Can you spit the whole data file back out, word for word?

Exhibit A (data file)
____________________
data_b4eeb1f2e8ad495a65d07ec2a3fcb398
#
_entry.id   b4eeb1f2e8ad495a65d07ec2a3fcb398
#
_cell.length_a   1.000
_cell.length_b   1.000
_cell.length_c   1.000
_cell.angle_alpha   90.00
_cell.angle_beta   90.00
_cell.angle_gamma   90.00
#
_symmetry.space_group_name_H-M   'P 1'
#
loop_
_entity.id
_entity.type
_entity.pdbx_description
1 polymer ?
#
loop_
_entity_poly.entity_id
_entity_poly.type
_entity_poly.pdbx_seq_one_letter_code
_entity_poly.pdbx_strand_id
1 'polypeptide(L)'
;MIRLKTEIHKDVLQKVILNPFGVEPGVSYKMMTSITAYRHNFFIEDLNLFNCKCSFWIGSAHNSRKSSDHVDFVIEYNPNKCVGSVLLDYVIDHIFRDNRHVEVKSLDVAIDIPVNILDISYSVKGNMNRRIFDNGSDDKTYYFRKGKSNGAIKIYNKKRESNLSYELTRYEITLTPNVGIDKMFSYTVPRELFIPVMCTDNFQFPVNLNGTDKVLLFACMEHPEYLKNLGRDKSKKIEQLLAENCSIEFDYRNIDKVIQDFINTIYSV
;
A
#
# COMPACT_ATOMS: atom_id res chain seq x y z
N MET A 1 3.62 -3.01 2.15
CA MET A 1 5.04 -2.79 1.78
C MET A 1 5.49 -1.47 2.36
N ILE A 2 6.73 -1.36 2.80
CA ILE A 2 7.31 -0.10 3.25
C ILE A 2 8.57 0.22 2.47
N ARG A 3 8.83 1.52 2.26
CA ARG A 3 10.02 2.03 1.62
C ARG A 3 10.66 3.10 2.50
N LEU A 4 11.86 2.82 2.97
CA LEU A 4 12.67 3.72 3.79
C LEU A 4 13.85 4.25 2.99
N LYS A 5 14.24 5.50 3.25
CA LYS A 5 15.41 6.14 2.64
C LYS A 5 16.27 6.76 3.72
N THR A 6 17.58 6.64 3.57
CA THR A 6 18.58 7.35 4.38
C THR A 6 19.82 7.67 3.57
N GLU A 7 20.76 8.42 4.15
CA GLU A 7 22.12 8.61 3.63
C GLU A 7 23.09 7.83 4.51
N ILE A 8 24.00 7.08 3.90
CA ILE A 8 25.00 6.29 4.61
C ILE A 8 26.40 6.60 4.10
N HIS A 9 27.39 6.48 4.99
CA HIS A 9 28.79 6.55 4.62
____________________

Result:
data_b4eeb1f2e8ad495a65d07ec2a3fcb398
#
_entry.id   b4eeb1f2e8ad495a65d07ec2a3fcb398
#
_cell.length_a   1.000
_cell.length_b   1.000
_cell.length_c   1.000
_cell.angle_alpha   90.00
_cell.angle_beta   90.00
_cell.angle_gamma   90.00
#
_symmetry.space_group_name_H-M   'P 1'
#
loop_
_entity.id
_entity.type
_entity.pdbx_description
1 polymer ?
#
loop_
_entity_poly.entity_id
_entity_poly.type
_entity_poly.pdbx_seq_one_letter_code
_entity_poly.pdbx_strand_id
1 'polypeptide(L)'
;MIRLKTEIHKDVLQKVILNPFGVEPGVSYKMMTSITAYRHNFFIEDLNLFNCKCSFWIGSAHNSRKSSDHVDFVIEYNPNKCVGSVLLDYVIDHIFRDNRHVEVKSLDVAIDIPVNILDISYSVKGNMNRRIFDNGSDDKTYYFRKGKSNGAIKIYNKKRESNLSYELTRYEITLTPNVGIDKMFSYTVPRELFIPVMCTDNFQFPVNLNGTDKVLLFACMEHPEYLKNLGRDKSKKIEQLLAENCSIEFDYRNIDKVIQDFINTIYSV
;
A
#
# COMPACT_ATOMS: atom_id res chain seq x y z
N MET A 1 3.62 -3.01 2.15
CA MET A 1 5.04 -2.79 1.78
C MET A 1 5.49 -1.47 2.36
N ILE A 2 6.73 -1.36 2.80
CA ILE A 2 7.31 -0.10 3.25
C ILE A 2 8.57 0.22 2.47
N ARG A 3 8.83 1.52 2.26
CA ARG A 3 10.02 2.03 1.62
C ARG A 3 10.66 3.10 2.50
N LEU A 4 11.86 2.82 2.97
CA LEU A 4 12.67 3.72 3.79
C LEU A 4 13.85 4.25 2.99
N LYS A 5 14.24 5.50 3.25
CA LYS A 5 15.41 6.14 2.64
C LYS A 5 16.27 6.76 3.72
N THR A 6 17.58 6.64 3.57
CA THR A 6 18.58 7.35 4.38
C THR A 6 19.82 7.67 3.57
N GLU A 7 20.76 8.42 4.15
CA GLU A 7 22.12 8.61 3.63
C GLU A 7 23.09 7.83 4.51
N ILE A 8 24.00 7.08 3.90
CA ILE A 8 25.00 6.29 4.61
C ILE A 8 26.40 6.60 4.10
N HIS A 9 27.39 6.48 4.99
CA HIS A 9 28.79 6.55 4.62